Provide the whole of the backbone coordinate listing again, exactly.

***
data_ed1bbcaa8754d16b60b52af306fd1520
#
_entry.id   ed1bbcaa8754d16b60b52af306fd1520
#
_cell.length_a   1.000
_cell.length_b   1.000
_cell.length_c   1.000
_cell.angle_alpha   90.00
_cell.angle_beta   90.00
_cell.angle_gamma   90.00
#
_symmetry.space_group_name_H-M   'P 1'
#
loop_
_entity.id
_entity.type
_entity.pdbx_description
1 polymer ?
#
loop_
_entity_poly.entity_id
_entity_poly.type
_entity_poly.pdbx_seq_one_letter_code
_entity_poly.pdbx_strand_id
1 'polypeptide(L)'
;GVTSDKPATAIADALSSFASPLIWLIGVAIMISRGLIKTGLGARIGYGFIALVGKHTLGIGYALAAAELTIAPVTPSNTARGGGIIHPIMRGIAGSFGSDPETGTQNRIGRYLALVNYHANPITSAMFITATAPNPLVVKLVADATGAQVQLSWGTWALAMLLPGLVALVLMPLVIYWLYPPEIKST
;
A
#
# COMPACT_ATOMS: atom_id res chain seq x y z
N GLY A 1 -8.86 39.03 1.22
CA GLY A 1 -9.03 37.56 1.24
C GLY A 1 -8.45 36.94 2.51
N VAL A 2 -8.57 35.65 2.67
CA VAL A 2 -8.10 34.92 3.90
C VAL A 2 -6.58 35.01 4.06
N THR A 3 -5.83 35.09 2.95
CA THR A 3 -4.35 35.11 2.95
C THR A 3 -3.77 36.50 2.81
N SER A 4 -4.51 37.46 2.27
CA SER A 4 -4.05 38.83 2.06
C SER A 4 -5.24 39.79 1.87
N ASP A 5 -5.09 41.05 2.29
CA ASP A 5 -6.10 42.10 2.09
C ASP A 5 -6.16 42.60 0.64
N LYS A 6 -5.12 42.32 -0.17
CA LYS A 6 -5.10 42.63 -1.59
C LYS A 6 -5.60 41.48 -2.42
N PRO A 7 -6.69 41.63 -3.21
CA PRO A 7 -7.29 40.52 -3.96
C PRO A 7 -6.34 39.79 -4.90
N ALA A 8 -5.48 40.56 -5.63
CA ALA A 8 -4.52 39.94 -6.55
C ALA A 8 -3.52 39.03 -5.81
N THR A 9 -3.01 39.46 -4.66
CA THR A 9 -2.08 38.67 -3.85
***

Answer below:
data_ed1bbcaa8754d16b60b52af306fd1520
#
_entry.id   ed1bbcaa8754d16b60b52af306fd1520
#
_cell.length_a   1.000
_cell.length_b   1.000
_cell.length_c   1.000
_cell.angle_alpha   90.00
_cell.angle_beta   90.00
_cell.angle_gamma   90.00
#
_symmetry.space_group_name_H-M   'P 1'
#
loop_
_entity.id
_entity.type
_entity.pdbx_description
1 polymer ?
#
loop_
_entity_poly.entity_id
_entity_poly.type
_entity_poly.pdbx_seq_one_letter_code
_entity_poly.pdbx_strand_id
1 'polypeptide(L)'
;GVTSDKPATAIADALSSFASPLIWLIGVAIMISRGLIKTGLGARIGYGFIALVGKHTLGIGYALAAAELTIAPVTPSNTARGGGIIHPIMRGIAGSFGSDPETGTQNRIGRYLALVNYHANPITSAMFITATAPNPLVVKLVADATGAQVQLSWGTWALAMLLPGLVALVLMPLVIYWLYPPEIKST
;
A
#
# COMPACT_ATOMS: atom_id res chain seq x y z
N GLY A 1 -8.86 39.03 1.22
CA GLY A 1 -9.03 37.56 1.24
C GLY A 1 -8.45 36.94 2.51
N VAL A 2 -8.57 35.65 2.67
CA VAL A 2 -8.10 34.92 3.90
C VAL A 2 -6.58 35.01 4.06
N THR A 3 -5.83 35.09 2.95
CA THR A 3 -4.35 35.11 2.95
C THR A 3 -3.77 36.50 2.81
N SER A 4 -4.51 37.46 2.27
CA SER A 4 -4.05 38.83 2.06
C SER A 4 -5.24 39.79 1.87
N ASP A 5 -5.09 41.05 2.29
CA ASP A 5 -6.10 42.10 2.09
C ASP A 5 -6.16 42.60 0.64
N LYS A 6 -5.12 42.32 -0.17
CA LYS A 6 -5.10 42.63 -1.59
C LYS A 6 -5.60 41.48 -2.42
N PRO A 7 -6.69 41.63 -3.21
CA PRO A 7 -7.29 40.52 -3.96
C PRO A 7 -6.34 39.79 -4.90
N ALA A 8 -5.48 40.56 -5.63
CA ALA A 8 -4.52 39.94 -6.55
C ALA A 8 -3.52 39.03 -5.81
N THR A 9 -3.01 39.46 -4.66
CA THR A 9 -2.08 38.67 -3.85